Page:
A Carolina rig is a bass fishing basic. It’s one of our most efficient tools and one that each and every one of us ought to use regularly. Simply stated, a Carolina rig catches fish when other methods fail.
Dragging a rig around all day doesn’t sound like much fun and at times it’s not. It can get really boring. But, when you get on the fish, it will be one of the most action-packed periods of a bass angler’s year. It has contributed to multiple tournament wins for me and countless others on the trail. I try to keep my Carolina rigging simple: I use basically the same line, rods reels and baits for most situations. I know it works well shallow or deep, ultra clear water or stained and I know it works all year long but best in the post-spawn through the summer months.
The rig works well because it keeps the bait on or near the bottom better than any method out there and it covers lots of ground. When bass are relating to the bottom they will eat a Carolina rig. When they aren’t relating to the bottom of the lake try something else, a C-rig just won’t work.
Many touring pros look at the rig as a search bait. They use it to cover a lot of water, and once they start catching a few bass they will slow down and switch to another more focused bait. That can be a good plan, but not always. As the old saying goes, “dance with who brought you to the party.” That’s never been truer than with the rig. If you are catching fish it, why change?
The rig I use is much the same as every one else’s. I thread a ¾-ounce sinker on my main line, then a bead and then I use a Trilene knot to tie on a swivel. Then I tie on a leader (normally about three feet long) and attach a hook designed for rigging. I vary all this with the conditions but not a lot. For my main line I use 20-pound Iron Silk and Vanish for a leader. The main line needs to be tough and low stretch; the leader needs to be invisible to the fish. These lines do just that.
I use two different baits and they are both made of Berkley Gulp!. It’s all about the scent and how it’s dispersed in the water. If a fish gets near the bait, it will instantly recognize it as something to eat and trigger an impulse to grab it and hold on. The two baits I use are the Sinking Minnow and the Noodle in green pumpkin or watermelon with red flakes. I switch baits and colors and let the fish tell me which to use. These colors work for me in all most all conditions, but when the water is a tannic (or what I call “Florida” color), I will use June Bug.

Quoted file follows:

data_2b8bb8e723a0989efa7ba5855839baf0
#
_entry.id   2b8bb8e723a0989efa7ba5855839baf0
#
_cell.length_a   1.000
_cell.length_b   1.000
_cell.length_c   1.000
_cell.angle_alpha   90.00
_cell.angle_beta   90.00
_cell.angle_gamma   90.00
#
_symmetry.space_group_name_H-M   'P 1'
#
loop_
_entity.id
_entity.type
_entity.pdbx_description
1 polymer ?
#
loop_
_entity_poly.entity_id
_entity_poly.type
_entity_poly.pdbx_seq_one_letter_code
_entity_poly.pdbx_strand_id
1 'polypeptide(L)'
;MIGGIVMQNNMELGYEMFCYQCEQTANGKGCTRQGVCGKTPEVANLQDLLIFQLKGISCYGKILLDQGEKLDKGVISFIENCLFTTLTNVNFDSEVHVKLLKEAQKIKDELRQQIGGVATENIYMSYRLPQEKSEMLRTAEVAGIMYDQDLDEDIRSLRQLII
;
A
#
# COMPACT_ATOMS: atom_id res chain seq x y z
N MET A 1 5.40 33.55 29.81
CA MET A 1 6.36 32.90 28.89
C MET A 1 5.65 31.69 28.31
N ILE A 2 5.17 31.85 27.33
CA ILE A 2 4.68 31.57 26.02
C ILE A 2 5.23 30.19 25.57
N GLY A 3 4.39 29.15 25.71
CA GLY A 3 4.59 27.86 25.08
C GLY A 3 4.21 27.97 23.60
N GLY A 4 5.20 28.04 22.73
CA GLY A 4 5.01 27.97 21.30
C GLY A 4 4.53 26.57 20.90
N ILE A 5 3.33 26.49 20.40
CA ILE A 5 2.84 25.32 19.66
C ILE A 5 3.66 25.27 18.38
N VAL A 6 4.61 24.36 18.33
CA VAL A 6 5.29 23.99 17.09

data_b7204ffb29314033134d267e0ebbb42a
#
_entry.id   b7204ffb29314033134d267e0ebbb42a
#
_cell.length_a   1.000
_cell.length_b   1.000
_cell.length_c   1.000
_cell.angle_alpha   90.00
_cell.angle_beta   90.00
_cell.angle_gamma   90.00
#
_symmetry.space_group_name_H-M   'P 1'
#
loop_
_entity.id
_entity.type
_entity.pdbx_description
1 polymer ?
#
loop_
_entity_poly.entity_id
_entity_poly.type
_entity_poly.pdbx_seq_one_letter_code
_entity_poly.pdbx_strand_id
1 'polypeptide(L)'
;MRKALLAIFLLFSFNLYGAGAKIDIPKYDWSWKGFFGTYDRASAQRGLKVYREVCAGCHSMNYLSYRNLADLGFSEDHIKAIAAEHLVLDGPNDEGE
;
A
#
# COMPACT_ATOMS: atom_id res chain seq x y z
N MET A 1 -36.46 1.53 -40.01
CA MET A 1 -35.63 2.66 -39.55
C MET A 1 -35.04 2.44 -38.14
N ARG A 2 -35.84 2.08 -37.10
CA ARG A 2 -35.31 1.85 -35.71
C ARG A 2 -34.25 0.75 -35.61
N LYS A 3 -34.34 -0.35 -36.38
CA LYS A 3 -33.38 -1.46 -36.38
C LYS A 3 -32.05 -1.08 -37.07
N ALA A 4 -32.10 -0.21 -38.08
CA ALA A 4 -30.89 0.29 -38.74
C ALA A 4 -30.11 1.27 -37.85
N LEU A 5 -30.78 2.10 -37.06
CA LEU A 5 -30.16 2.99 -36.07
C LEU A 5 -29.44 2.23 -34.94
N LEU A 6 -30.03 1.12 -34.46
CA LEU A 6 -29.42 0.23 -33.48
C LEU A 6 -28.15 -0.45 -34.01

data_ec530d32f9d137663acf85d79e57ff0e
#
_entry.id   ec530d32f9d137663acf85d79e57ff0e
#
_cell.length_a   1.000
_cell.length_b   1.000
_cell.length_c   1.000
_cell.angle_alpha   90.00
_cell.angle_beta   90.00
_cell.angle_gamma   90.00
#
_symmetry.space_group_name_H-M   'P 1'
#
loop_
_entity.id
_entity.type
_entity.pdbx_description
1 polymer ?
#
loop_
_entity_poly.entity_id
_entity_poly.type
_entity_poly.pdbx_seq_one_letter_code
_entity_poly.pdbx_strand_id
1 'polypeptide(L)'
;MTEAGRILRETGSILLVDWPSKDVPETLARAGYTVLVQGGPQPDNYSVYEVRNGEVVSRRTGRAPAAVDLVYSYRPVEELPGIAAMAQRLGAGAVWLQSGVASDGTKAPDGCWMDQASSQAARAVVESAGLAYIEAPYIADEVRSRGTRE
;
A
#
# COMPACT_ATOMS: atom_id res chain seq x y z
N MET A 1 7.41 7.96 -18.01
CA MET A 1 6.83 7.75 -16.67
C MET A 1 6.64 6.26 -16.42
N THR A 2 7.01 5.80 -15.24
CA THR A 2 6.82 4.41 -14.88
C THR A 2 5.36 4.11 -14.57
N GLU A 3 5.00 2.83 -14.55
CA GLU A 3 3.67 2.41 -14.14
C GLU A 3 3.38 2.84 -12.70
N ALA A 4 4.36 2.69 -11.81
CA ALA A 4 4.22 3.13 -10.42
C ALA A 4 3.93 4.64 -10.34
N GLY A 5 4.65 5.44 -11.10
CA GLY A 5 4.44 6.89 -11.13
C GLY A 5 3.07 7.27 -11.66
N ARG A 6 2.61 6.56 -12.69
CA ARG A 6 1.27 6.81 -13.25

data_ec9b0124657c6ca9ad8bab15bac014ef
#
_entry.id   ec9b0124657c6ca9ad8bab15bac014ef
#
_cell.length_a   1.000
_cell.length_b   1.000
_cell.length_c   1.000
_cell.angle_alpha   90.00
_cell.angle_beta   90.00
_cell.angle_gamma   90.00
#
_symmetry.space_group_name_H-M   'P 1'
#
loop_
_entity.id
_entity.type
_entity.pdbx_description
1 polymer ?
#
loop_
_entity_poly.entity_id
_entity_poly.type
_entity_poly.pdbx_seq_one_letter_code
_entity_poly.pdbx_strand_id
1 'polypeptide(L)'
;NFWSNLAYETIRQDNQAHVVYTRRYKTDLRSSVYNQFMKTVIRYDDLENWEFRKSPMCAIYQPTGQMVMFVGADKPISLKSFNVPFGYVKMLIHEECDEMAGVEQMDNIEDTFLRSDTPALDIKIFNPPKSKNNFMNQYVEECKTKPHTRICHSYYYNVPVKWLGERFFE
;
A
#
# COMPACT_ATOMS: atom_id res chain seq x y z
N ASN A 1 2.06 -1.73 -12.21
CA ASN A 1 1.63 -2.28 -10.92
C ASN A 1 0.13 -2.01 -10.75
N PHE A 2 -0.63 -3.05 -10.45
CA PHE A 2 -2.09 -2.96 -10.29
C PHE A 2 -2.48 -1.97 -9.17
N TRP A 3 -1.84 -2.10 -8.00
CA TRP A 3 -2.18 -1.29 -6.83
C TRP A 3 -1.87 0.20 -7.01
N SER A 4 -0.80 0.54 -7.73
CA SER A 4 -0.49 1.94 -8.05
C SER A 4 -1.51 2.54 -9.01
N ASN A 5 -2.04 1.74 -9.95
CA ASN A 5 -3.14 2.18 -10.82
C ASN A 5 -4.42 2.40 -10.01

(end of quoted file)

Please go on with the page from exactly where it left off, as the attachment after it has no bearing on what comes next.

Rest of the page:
I always use a tungsten sinker. Being denser it stays on the bottom better and sends more distinct vibrations up the line so I can tell more about what’s going on down there. I feel the rocks, gravel, logs or whatever and after time you will know instantly the bottom composition. If the fish are deeper than 20 feet or so, a heavier weight works better; in shallow water or heavy cover, a lighter one may be in order. The ¾-ounce tungsten sinker is the best over all. I use a bead to protect the knot but I make sure of two things: first, the bead needs to be made of plastic (glass breaks easily in the rocks); and second, the bead needs a hole in it large enough to go over the knot. I never use any clackers or other noisemakers near the sinker. I want the fish eating the bait and not the sinker. If they still continue to hit the sinker, I can always shorten the leader. If that doesn’t solve the problem, I can tie on a two- or three-inch dropper and hook with a Gulp! Noodle.
Sometimes I vary the leader length. Heavy cover and shallow water requires a shorter leader. Hang-ups are less frequent and when I hit a stump or other cover I know the bait is close by and to get myself ready to react. I try to always use a sweeping, side-arm hook set. I use a 7-foot, medium-heavy rod. It feels good to me for a Carolina-rig rod since its long enough to take all the slack out of my line to set the hook and sensitive enough to feel the bottom and the bites. I use a reel with a 6.3:1 gear ratio that also helps keep control of the line.
A Carolina rig is every man’s method to catch more bass. It’s easy enough for the beginner yet dependable enough for the pro. Just throw it out there over a hump, point or other deep water cover and drag it in two feet at a time. Boring? Maybe. But who cares when the fish are biting?